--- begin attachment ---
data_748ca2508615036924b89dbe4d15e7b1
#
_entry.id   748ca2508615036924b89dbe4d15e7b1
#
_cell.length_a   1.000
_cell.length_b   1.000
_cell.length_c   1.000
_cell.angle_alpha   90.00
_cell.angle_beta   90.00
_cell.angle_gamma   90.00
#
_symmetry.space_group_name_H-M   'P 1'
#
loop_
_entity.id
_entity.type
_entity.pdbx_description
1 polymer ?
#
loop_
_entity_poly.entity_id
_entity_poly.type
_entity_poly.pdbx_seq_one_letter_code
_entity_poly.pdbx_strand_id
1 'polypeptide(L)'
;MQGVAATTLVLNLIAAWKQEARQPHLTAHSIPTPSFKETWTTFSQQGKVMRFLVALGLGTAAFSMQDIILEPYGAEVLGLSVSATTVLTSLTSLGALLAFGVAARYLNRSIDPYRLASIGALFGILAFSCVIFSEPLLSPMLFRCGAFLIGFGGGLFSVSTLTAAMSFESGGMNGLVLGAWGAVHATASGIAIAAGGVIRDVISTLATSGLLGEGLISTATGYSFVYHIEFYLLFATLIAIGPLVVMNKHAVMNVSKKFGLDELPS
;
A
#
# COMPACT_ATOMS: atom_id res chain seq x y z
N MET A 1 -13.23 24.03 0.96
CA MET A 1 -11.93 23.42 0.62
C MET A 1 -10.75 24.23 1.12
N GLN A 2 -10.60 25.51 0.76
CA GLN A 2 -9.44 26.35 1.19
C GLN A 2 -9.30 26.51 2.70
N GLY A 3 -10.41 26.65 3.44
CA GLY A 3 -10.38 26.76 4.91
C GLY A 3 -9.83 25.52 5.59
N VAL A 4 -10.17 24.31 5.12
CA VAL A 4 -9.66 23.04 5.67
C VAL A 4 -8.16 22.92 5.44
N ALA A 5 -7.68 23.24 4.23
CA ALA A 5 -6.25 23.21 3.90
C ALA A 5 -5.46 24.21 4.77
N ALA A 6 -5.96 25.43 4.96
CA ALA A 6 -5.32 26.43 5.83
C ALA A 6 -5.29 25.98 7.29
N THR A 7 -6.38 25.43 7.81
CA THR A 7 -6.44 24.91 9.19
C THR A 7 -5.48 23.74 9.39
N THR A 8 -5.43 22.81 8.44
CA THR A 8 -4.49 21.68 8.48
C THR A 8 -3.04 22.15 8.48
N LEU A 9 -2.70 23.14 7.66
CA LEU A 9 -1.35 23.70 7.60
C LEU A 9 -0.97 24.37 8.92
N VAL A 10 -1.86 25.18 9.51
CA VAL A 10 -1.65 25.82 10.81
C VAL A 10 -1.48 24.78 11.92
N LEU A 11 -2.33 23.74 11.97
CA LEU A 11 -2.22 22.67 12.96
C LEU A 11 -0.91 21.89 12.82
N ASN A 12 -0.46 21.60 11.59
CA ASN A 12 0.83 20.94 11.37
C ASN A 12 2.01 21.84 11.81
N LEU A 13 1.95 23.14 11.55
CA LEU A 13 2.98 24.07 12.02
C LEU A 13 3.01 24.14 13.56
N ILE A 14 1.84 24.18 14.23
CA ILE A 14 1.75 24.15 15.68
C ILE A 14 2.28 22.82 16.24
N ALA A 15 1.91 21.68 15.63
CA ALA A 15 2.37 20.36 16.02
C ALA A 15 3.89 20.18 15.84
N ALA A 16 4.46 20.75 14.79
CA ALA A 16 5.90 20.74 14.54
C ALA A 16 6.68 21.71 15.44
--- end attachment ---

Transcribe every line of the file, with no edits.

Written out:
data_748ca2508615036924b89dbe4d15e7b1
#
_entry.id   748ca2508615036924b89dbe4d15e7b1
#
_cell.length_a   1.000
_cell.length_b   1.000
_cell.length_c   1.000
_cell.angle_alpha   90.00
_cell.angle_beta   90.00
_cell.angle_gamma   90.00
#
_symmetry.space_group_name_H-M   'P 1'
#
loop_
_entity.id
_entity.type
_entity.pdbx_description
1 polymer ?
#
loop_
_entity_poly.entity_id
_entity_poly.type
_entity_poly.pdbx_seq_one_letter_code
_entity_poly.pdbx_strand_id
1 'polypeptide(L)'
;MQGVAATTLVLNLIAAWKQEARQPHLTAHSIPTPSFKETWTTFSQQGKVMRFLVALGLGTAAFSMQDIILEPYGAEVLGLSVSATTVLTSLTSLGALLAFGVAARYLNRSIDPYRLASIGALFGILAFSCVIFSEPLLSPMLFRCGAFLIGFGGGLFSVSTLTAAMSFESGGMNGLVLGAWGAVHATASGIAIAAGGVIRDVISTLATSGLLGEGLISTATGYSFVYHIEFYLLFATLIAIGPLVVMNKHAVMNVSKKFGLDELPS
;
A
#
# COMPACT_ATOMS: atom_id res chain seq x y z
N MET A 1 -13.23 24.03 0.96
CA MET A 1 -11.93 23.42 0.62
C MET A 1 -10.75 24.23 1.12
N GLN A 2 -10.60 25.51 0.76
CA GLN A 2 -9.44 26.35 1.19
C GLN A 2 -9.30 26.51 2.70
N GLY A 3 -10.41 26.65 3.44
CA GLY A 3 -10.38 26.76 4.91
C GLY A 3 -9.83 25.52 5.59
N VAL A 4 -10.17 24.31 5.12
CA VAL A 4 -9.66 23.04 5.67
C VAL A 4 -8.16 22.92 5.44
N ALA A 5 -7.68 23.24 4.23
CA ALA A 5 -6.25 23.21 3.90
C ALA A 5 -5.46 24.21 4.77
N ALA A 6 -5.96 25.43 4.96
CA ALA A 6 -5.32 26.43 5.83
C ALA A 6 -5.29 25.98 7.29
N THR A 7 -6.38 25.43 7.81
CA THR A 7 -6.44 24.91 9.19
C THR A 7 -5.48 23.74 9.39
N THR A 8 -5.43 22.81 8.44
CA THR A 8 -4.49 21.68 8.48
C THR A 8 -3.04 22.15 8.48
N LEU A 9 -2.70 23.14 7.66
CA LEU A 9 -1.35 23.70 7.60
C LEU A 9 -0.97 24.37 8.92
N VAL A 10 -1.86 25.18 9.51
CA VAL A 10 -1.65 25.82 10.81
C VAL A 10 -1.48 24.78 11.92
N LEU A 11 -2.33 23.74 11.97
CA LEU A 11 -2.22 22.67 12.96
C LEU A 11 -0.91 21.89 12.82
N ASN A 12 -0.46 21.60 11.59
CA ASN A 12 0.83 20.94 11.37
C ASN A 12 2.01 21.84 11.81
N LEU A 13 1.95 23.14 11.55
CA LEU A 13 2.98 24.07 12.02
C LEU A 13 3.01 24.14 13.56
N ILE A 14 1.84 24.18 14.23
CA ILE A 14 1.75 24.15 15.68
C ILE A 14 2.28 22.82 16.24
N ALA A 15 1.91 21.68 15.63
CA ALA A 15 2.37 20.36 16.02
C ALA A 15 3.89 20.18 15.84
N ALA A 16 4.46 20.75 14.79
CA ALA A 16 5.90 20.74 14.54
C ALA A 16 6.68 21.71 15.44